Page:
Re-imagining the iconography of maps
I just came across a very powerful illustration of the central idea of our course: that all representations are limited. This article in today's edition of The Guardian, on Why Google Maps gets Africa wrong, tells the interesting story of the limitations of maps. There are strong eco- and econ-threads in all of this, from the early mapmakers who would "fill their gaps" with "elephants for want of towns," through the Berlin Conference, where "Europe's colonial powers coloured in their territories with their imperial hue-of-choice" (we saw this represented in Shonibare's "Scramble for Africa")--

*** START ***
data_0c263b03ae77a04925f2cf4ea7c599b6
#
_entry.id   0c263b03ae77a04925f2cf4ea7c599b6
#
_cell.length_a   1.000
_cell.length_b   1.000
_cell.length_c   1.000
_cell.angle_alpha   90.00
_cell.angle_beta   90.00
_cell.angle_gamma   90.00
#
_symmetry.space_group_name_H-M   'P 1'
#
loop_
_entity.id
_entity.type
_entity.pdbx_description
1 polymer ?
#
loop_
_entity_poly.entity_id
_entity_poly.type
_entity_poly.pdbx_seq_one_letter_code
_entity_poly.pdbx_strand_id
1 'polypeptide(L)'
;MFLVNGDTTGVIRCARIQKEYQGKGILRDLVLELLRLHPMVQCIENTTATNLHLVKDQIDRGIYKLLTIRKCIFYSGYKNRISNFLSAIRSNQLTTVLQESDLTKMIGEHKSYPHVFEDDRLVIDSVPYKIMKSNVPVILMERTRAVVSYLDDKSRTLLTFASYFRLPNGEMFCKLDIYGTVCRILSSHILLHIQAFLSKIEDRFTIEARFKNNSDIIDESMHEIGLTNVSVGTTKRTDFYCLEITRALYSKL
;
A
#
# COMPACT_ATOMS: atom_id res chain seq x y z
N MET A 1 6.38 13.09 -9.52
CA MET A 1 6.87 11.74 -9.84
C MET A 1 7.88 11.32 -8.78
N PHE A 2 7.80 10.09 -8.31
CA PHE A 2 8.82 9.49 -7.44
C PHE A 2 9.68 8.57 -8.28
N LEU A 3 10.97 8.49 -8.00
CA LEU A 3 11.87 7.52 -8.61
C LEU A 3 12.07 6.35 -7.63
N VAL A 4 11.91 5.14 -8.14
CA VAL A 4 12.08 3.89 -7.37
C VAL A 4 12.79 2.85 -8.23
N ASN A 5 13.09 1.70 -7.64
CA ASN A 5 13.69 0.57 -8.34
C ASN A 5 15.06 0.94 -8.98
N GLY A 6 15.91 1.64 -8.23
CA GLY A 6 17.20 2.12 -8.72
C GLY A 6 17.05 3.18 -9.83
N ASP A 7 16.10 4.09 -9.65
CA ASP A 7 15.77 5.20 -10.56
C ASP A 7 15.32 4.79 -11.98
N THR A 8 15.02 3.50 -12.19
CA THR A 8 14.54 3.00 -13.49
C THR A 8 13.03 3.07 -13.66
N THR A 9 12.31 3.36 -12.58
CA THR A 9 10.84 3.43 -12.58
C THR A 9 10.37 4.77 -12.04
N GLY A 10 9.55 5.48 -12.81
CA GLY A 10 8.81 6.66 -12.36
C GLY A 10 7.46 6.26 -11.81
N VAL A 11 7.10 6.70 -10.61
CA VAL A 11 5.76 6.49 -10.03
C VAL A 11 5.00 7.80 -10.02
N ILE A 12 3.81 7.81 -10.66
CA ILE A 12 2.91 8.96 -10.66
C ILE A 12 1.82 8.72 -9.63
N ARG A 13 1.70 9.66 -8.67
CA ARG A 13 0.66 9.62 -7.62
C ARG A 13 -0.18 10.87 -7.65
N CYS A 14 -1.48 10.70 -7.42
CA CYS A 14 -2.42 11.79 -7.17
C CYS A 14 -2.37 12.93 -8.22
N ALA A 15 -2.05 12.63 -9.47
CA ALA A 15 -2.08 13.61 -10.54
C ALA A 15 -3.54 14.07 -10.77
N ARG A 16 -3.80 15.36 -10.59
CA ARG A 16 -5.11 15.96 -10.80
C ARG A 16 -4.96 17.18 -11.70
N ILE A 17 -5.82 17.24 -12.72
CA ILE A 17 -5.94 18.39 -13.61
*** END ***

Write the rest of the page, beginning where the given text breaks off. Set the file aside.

--through today's Google maps, "driven by commercial multinational profitability" and "the prospects of advertising revenue." Google maps are "produced on the west coast of America," which "necessarily affects how they are made." Imagine, instead, that "all of Google's data and programming ability was suddenly in the hands of a Namibian agriculturalist, a Sahelian nomad or a Senegalese fisherwoman – the maps they would conjure up would be completely different. They might well prioritise soil types over Starbucks, wells over Walmarts and the state of land degradation over panoramic street views of American towns."